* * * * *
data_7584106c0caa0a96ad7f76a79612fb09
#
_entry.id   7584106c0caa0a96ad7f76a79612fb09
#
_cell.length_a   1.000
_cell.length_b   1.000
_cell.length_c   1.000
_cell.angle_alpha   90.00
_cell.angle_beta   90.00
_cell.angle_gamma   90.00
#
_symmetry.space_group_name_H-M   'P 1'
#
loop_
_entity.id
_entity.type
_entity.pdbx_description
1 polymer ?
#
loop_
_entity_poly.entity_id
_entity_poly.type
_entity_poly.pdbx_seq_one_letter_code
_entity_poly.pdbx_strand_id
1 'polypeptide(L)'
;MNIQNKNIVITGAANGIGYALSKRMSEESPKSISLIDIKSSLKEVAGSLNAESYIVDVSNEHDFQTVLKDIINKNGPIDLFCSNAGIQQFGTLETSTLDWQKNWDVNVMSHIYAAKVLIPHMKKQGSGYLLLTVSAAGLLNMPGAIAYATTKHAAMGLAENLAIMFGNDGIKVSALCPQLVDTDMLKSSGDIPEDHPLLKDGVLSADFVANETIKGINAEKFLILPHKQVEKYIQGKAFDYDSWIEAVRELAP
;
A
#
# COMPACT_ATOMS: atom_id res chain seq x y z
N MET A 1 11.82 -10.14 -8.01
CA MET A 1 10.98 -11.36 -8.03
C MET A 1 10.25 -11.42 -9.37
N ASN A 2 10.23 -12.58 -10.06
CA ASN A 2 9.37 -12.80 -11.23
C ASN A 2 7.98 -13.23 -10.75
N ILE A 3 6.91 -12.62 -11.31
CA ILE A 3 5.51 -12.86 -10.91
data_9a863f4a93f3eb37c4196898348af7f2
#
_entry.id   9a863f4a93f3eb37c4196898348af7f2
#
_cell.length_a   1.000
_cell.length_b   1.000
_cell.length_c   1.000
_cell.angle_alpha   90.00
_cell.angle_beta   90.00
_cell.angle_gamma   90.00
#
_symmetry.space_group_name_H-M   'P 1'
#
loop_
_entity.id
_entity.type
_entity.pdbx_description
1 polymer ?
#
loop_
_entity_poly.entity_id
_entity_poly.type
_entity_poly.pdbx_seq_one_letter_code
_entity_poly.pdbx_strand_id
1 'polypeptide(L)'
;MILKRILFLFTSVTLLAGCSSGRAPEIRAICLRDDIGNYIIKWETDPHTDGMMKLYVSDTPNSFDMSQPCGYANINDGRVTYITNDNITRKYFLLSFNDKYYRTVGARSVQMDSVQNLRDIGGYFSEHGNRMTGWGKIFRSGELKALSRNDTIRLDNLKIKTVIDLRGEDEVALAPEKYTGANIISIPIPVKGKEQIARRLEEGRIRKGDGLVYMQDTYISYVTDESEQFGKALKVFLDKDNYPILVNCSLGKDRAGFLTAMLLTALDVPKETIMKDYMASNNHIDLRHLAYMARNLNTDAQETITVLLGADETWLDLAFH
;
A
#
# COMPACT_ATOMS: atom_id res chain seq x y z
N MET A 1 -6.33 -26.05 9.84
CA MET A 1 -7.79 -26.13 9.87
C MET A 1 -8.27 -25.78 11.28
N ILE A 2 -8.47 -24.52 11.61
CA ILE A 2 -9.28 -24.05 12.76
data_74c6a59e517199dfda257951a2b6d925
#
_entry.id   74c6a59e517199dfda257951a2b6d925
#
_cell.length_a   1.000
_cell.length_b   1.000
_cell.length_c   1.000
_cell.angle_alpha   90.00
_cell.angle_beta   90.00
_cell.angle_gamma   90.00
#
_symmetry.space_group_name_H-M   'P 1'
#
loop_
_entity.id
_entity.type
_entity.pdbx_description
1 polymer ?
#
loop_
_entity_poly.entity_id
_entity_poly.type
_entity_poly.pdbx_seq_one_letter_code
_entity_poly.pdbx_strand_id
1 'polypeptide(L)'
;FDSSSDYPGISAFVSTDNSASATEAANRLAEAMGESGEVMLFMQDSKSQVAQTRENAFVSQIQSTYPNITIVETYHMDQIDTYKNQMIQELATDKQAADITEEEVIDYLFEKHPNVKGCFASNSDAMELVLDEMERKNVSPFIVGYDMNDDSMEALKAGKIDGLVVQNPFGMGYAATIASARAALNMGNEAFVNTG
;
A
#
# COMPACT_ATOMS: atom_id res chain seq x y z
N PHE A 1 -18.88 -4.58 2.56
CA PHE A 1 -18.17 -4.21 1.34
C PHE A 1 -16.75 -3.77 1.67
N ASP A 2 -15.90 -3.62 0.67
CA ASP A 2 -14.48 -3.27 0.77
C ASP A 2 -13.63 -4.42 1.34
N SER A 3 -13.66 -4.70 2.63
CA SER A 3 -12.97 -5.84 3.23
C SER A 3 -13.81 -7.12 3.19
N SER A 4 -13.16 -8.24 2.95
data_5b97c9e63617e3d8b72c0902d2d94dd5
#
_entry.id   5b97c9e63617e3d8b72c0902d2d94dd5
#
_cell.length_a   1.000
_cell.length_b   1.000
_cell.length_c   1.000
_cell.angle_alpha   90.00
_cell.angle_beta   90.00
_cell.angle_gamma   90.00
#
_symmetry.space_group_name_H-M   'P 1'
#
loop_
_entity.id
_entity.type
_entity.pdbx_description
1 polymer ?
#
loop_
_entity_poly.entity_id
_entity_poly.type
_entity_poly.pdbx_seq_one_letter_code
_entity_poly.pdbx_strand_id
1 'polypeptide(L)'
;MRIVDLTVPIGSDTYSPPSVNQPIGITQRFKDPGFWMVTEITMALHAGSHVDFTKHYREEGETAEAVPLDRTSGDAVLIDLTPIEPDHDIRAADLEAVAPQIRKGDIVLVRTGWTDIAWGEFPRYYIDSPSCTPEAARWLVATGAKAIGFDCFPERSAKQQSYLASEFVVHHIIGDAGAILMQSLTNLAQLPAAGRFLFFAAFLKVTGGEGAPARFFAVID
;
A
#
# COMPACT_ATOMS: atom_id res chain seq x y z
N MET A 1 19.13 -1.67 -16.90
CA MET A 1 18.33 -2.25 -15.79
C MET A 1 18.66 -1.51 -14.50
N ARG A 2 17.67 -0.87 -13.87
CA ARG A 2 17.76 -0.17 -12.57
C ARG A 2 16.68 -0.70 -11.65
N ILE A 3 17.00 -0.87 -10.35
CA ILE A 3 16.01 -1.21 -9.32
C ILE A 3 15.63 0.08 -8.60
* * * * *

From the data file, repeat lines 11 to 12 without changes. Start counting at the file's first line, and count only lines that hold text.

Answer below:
#
_symmetry.space_group_name_H-M   'P 1'